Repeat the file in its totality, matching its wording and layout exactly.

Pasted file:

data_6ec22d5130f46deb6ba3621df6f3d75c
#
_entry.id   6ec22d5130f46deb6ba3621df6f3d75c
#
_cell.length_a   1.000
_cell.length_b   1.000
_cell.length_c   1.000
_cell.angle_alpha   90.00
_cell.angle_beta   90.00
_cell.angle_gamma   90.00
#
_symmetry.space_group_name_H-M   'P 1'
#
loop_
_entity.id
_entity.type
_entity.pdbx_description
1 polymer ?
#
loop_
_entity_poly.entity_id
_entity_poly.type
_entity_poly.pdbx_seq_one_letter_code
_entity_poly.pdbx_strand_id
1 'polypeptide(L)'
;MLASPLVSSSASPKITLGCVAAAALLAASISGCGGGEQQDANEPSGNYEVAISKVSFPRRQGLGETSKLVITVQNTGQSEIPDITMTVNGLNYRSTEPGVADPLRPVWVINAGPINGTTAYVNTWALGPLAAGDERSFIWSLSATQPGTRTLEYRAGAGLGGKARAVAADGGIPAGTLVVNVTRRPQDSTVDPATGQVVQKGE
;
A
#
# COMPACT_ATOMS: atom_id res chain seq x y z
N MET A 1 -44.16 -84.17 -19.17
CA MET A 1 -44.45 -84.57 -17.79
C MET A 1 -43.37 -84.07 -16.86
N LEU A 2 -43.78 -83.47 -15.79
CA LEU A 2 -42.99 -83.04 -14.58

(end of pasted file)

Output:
data_6ec22d5130f46deb6ba3621df6f3d75c
#
_entry.id   6ec22d5130f46deb6ba3621df6f3d75c
#
_cell.length_a   1.000
_cell.length_b   1.000
_cell.length_c   1.000
_cell.angle_alpha   90.00
_cell.angle_beta   90.00
_cell.angle_gamma   90.00
#
_symmetry.space_group_name_H-M   'P 1'
#
loop_
_entity.id
_entity.type
_entity.pdbx_description
1 polymer ?
#
loop_
_entity_poly.entity_id
_entity_poly.type
_entity_poly.pdbx_seq_one_letter_code
_entity_poly.pdbx_strand_id
1 'polypeptide(L)'
;MLASPLVSSSASPKITLGCVAAAALLAASISGCGGGEQQDANEPSGNYEVAISKVSFPRRQGLGETSKLVITVQNTGQSEIPDITMTVNGLNYRSTEPGVADPLRPVWVINAGPINGTTAYVNTWALGPLAAGDERSFIWSLSATQPGTRTLEYRAGAGLGGKARAVAADGGIPAGTLVVNVTRRPQDSTVDPATGQVVQKGE
;
A
#
# COMPACT_ATOMS: atom_id res chain seq x y z
N MET A 1 -44.16 -84.17 -19.17
CA MET A 1 -44.45 -84.57 -17.79
C MET A 1 -43.37 -84.07 -16.86
N LEU A 2 -43.78 -83.47 -15.79
CA LEU A 2 -42.99 -83.04 -14.58